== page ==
Khamûl fled Mordor when Sauron was captured in S.A. 3262. Retreating into the East, he first went to Nûrad and, after a brief stay, he proceeded into the Shay lands of his mother’s people. He remained among the Shay until S.A. 3319, cultivating a network of servants whose greed fomented a sundering of the Five Tribes. This corruption continued after Khamûl returned to Mordor, and by S.A. 3400 Khamûl’s agent Monarlan brought three of the tribes under the Shadow.
The Easterling remained in Mordor during the War of the Last Alliance (S.A. 3429-3441), sallying forth only during the campaign in Ithilien that opened the conflict. During the first four and a half years, he resided at Lug Ghurzun (BS. “Darkland Tower”) in eastern Nurn (BS. “Ghurzun”); but in S.A. 3434 the army of the Last Alliance of Elves and Men forced its way through Udun, so Khamûl returned to his Master’s side. The Ringwraith stole into Barad-dûr during the night before the outset of the long siege.
When the Barad-dûr fell in S.A. 3441, the Nazgûl met the vanguard of the Elven host and fought a long, brutal melee. Unprotected, Sauron was forced to engage his foes in personal combat. This proved to be his undoing for, although he slew both Elendil the Tall and Gil-galad, he lost his One Ring (and his ring finger) in the fray, and his spirit passed into the Shadow World.
The Third Age
With the departure of the Lord of the Rings, the Nine lost the ability to maintain form. They followed the Dark Lord into Shadow as the Second Age ended. Their exile coincided with Sauron’s and lasted over a thousand years. The first to return in re-assumed form in Middle-earth around T.A. 1050, some fifty years after the reappearance of Sauron.
Unlike his brethren, Khamûl briefly took up residence with Sauron at the citadel of Dol Guldur in southern Mirkwood. The Dark Lord hid behind the guise of the “Necromancer” and slowly rebuilt his strength. Then, about T.A. 1300, he renewed his struggle against the Free Peoples, sending the Witch-King to Angmar in the northwest Misty Mountains in hopes of crushing the successor states of Arnor.
Khamûl left his command of Dol Guldur’s garrison upon the departure of the Witch-King, and for the next 340 years the Easterling lived at Sart and Mang in the Mountains of the Wind. From these two rocky strongholds, he sought to gain sway over the peoples of southeastern Middle-earth. Often working in unison with Dwar of Waw, Khamûl fought the influences of the Istari Alatar and Pallando and vied with the Blue Wizards for control of the region. His success was only partial but, by T.A. 1635, the Dark Lord was satisfied and ordered him back to Dol Guldur.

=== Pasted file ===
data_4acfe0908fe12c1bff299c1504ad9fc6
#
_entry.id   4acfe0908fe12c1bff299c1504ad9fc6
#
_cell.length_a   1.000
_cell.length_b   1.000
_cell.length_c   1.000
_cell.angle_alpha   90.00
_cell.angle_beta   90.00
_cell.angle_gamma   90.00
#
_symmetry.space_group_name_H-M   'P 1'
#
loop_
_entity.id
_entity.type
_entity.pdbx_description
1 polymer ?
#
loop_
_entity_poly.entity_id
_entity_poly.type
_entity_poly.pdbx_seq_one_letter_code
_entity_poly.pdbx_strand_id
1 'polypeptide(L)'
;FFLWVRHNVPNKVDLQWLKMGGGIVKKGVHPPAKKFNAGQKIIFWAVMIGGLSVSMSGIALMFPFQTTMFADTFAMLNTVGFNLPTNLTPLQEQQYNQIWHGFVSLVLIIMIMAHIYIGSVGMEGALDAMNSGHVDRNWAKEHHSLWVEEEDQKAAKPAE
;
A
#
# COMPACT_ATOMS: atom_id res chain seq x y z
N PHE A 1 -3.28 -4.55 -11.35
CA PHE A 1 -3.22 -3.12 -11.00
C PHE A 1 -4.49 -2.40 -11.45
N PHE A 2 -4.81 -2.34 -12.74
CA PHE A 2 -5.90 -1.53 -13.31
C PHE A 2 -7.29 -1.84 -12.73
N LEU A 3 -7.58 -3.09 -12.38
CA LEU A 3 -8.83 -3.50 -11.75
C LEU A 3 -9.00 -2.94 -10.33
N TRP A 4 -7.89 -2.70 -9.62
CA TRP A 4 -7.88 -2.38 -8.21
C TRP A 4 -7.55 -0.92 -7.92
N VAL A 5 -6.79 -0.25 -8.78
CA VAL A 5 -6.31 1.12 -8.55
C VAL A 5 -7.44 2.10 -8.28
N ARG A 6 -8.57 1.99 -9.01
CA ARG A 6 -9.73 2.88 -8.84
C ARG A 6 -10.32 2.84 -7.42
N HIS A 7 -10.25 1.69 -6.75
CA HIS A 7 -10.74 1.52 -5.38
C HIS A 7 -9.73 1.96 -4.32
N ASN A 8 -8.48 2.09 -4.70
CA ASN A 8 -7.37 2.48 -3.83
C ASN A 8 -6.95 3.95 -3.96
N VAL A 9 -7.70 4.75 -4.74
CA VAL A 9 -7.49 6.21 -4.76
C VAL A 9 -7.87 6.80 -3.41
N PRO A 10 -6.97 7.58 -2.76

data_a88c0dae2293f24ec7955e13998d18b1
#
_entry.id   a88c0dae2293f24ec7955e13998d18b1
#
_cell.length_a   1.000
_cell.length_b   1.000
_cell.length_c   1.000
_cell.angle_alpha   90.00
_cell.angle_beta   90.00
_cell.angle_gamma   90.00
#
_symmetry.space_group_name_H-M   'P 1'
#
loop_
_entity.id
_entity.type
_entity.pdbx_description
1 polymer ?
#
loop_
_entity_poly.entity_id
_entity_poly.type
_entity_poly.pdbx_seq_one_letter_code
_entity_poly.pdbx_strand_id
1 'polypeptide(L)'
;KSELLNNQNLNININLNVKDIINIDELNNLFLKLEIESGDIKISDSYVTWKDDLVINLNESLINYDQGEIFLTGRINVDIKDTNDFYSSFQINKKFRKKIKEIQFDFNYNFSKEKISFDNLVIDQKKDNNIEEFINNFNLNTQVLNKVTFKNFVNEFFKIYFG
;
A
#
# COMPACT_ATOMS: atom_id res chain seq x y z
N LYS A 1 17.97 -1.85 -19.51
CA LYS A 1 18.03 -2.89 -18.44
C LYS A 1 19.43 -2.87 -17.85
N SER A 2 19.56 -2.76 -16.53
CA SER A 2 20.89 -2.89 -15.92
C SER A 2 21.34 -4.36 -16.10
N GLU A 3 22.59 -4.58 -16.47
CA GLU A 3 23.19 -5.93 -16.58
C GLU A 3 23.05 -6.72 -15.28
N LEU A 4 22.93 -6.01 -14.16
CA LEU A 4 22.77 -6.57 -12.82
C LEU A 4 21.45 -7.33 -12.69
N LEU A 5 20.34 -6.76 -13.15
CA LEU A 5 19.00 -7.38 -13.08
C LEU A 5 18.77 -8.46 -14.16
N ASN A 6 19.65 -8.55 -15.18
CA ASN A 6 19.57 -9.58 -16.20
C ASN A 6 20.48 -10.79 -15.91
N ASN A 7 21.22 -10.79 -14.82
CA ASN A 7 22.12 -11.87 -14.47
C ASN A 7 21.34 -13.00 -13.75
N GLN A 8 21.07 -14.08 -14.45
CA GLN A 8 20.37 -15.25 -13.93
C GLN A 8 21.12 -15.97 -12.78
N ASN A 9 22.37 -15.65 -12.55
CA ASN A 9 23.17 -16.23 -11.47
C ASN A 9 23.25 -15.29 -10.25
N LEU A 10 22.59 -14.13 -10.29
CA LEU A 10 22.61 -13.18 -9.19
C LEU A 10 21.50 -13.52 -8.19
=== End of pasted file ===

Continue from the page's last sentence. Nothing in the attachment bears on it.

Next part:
Khamûl’s arrival coincided with the advent of the Great Plague that ravaged northwest Middle-earth, so for the next four years he stayed in Rhovanion as Sauron’s chief servant. He was keeper of Dol Guldur and remained in residence there until the end of the Watch on Mordor in T.A. 1640. Late that year, he entered Mordor and began work on rebuilding the Sauron’s domain. Three hundred and sixty years later, he accompanied the other Nine in the surprise assault against Minas Ithil. Two years later, the Ulairi took the surrounded city for the Dark Lord, capturing its Palantir. Minas Ithil became the home of the Ringwraiths and was henceforth called Minas Morgul.
After Gandalf threatened to uncover Sauron’s deception as the Necromancer of Dol Guldur, the Dark Lord went into the East. Residing in Chey lands, Sauron bided his time and expanded his dominion over the Men of eastern Middle-earth. These so-called quiet years in the west constituted the era of the Watchful Peace (T.A. 2063-2460). During this time, the people of Khamûl’s mother, the Shay, fell under the Shadow. Khamûl’s father’s people opposed the Dark Lord, but they lost most of their kingdom in a series of dire wars. Finally, Khamûl the Easterling left Minas Morgul and returned home to Goak in northwestern Middle-earth. He entered the defeated realm of his forefathers after crushing the Wômaw in the snows of Yule in T.A. 2400.
Sauron returned to the West three years before Deagol found the lost One Ring at the Gladden Fields. Khamûl followed, having decimated the strength of Wômawas Drûs. He left the once splendid lands east of the Orocarni (S. “Red Mountains”) in the hands of Sauron’s brutal nomadic vassals, and returned to Minas Morgul. During his frequent trips to Dol Guldur, the Easterling continued his close association there, as well as his relative independence from the Witch-King. On one such visit during Sauron’s last stay at Dol Guldur (T.A. 2460-2941), Khamûl’s warriors captured the Dwarf-lord Thrain II and took his Ring of Power. From T.A. 2845 to T.A. 2850, the Easterling tortured his Dwarven captive, but during the last year of his imprisonment Thrain II gave Gandalf the key to the side entry into Erebor (S. “Lonely Mountain”). The failure of the citadel’s guard to stop the wizard’s covert entry – coupled with Khamûl’s inability to derive concessions from the Dwarf-king – led the Dark Lord to chastise the Ringwraith, but the Easterling remained one of Sauron’s four most powerful servants (the others being the Witch-King, Gothmog and the Mouth of Sauron).